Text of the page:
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Tax consequences of waiver of contractual rights

Monday, 15 May 2017   (0 Comments)
Posted by: Author: Ben Strauss
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Author: Ben Strauss (CDH)

Capital gains tax (CGT) is levied on the disposal of an asset. The terms “disposal” and “asset” are defined widely in the Eighth Schedule to the Income Tax Act, No 58 of 1962 (Act). The term “disposal” includes “the forfeiture, termination, redemption, cancellation, surrender, discharge, relinquishment, release, waiver, renunciation, expiry or abandonment of an asset” (see paragraph 11(1)(b) of the Eighth Schedule to the Act (Eighth Schedule)).

Paragraph 38 of the Eighth Schedule applies when a person disposes of an asset by way of a donation, or to a person who is a connected person in relation to the person disposing of the asset for a consideration that is below an arm’s length price.  In such a case, the asset is deemed to have been disposed of for a market-related consideration.

The reduction of a debt for inadequate consideration can give rise to either income tax (under s19 of the Act), or to CGT (under paragraph 12A of the Eighth Schedule) in the hands of a creditor. The tax depends on the way that the debtor applied the debt funding.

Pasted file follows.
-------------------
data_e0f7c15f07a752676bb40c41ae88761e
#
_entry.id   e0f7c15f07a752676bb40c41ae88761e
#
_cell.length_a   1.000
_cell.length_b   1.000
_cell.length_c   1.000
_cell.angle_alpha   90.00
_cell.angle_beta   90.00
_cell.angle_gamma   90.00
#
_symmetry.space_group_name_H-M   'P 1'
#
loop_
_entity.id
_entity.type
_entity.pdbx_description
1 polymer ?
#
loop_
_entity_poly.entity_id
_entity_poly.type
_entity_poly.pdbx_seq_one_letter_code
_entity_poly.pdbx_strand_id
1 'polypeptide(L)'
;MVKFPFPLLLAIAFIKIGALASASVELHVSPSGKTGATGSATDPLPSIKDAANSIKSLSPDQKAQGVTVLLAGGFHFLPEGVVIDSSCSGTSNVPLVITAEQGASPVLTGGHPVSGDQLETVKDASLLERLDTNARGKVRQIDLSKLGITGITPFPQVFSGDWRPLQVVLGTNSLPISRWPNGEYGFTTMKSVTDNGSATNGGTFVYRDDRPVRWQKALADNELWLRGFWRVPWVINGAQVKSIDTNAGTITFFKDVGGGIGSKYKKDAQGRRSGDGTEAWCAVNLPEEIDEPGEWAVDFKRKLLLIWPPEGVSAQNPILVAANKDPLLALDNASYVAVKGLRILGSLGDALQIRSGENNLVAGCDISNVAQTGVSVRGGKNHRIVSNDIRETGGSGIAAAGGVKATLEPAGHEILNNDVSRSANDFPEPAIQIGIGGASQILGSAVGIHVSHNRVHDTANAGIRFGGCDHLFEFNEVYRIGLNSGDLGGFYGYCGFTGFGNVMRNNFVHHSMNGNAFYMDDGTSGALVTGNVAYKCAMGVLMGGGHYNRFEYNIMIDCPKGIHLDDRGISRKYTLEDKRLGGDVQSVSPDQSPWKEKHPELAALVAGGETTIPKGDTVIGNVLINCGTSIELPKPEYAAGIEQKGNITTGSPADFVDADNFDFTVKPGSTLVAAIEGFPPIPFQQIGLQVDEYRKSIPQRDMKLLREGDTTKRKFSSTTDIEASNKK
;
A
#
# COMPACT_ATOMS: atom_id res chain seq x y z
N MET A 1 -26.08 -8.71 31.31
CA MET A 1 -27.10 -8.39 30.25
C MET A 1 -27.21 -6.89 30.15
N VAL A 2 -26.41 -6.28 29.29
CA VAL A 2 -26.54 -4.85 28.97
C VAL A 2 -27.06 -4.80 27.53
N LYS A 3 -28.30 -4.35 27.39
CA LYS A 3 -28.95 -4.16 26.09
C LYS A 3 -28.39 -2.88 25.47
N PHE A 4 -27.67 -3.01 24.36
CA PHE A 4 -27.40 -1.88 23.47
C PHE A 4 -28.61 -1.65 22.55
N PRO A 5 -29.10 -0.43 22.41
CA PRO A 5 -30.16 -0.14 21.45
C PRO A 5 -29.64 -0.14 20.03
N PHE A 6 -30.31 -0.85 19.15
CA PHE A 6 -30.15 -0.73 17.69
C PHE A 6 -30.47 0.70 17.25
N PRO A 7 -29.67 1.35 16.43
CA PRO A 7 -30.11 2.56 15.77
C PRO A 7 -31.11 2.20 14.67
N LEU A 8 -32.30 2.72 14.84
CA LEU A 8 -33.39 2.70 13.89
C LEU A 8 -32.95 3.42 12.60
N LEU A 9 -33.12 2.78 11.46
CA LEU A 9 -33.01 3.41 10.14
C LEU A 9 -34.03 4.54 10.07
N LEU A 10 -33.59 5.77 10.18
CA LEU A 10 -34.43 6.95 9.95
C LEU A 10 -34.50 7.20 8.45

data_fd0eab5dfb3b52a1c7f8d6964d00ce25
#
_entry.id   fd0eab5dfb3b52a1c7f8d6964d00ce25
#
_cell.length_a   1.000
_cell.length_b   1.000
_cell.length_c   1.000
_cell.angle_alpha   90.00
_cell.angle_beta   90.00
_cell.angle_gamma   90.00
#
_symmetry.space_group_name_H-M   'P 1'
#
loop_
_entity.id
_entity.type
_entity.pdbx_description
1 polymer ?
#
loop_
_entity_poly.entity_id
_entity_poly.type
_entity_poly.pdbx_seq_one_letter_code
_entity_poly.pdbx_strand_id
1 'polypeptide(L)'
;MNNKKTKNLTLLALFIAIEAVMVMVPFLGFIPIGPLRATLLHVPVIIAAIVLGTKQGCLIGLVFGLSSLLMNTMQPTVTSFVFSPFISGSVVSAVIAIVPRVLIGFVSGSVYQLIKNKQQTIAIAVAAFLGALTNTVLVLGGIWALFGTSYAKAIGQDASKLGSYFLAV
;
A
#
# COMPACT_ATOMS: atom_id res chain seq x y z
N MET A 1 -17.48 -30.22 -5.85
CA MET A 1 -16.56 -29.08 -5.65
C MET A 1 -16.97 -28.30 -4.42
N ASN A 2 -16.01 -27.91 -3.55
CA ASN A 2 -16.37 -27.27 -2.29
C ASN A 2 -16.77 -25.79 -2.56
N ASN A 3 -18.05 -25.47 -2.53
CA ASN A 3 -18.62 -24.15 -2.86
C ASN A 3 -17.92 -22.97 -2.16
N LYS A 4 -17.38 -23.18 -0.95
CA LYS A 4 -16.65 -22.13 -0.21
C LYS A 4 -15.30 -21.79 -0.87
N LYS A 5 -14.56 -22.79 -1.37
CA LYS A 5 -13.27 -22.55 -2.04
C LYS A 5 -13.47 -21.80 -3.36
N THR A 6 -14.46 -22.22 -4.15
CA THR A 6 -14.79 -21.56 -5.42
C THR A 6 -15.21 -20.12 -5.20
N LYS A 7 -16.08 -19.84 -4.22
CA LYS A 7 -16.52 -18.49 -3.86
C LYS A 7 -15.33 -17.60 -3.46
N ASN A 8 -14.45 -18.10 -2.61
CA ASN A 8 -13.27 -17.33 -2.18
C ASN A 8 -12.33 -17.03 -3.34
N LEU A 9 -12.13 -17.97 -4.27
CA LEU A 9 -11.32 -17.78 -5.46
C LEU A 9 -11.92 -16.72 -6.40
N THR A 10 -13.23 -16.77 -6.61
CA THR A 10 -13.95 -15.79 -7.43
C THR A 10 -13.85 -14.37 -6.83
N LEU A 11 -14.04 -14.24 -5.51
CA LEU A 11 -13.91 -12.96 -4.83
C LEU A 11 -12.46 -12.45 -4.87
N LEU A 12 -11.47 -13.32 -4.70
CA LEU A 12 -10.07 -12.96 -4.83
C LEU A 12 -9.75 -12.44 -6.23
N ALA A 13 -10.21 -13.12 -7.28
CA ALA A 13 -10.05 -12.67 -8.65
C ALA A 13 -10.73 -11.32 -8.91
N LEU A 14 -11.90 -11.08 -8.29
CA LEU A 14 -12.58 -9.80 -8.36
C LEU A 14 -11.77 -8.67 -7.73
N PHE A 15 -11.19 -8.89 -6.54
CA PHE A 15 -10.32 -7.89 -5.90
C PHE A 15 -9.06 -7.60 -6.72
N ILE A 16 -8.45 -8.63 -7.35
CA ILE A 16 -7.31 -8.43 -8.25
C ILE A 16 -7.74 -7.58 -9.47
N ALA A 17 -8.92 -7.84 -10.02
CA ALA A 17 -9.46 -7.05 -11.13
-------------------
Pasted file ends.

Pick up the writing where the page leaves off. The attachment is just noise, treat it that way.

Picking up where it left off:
Donations tax is levied on the value of property disposed of under a donation. The term “donation” includes “any gratuitouswaiver or renunciation of a right” (s55 of the Act – emphasis added).

The provisions above were the subject of Binding Private Ruling 273 (Ruling) issued by the South African Revenue Service (SARS) on 2 May 2017.  The facts were as follows: two companies (Co A and Co B) were both wholly-owned subsidiaries of another company. Co A had the right to receive from Co B “an annual quantity of produce” determined under a prescribed formula. Co A unilaterally waived the right against Co B.

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This article first appeared on cliffedekkerhofmeyr.com.


 

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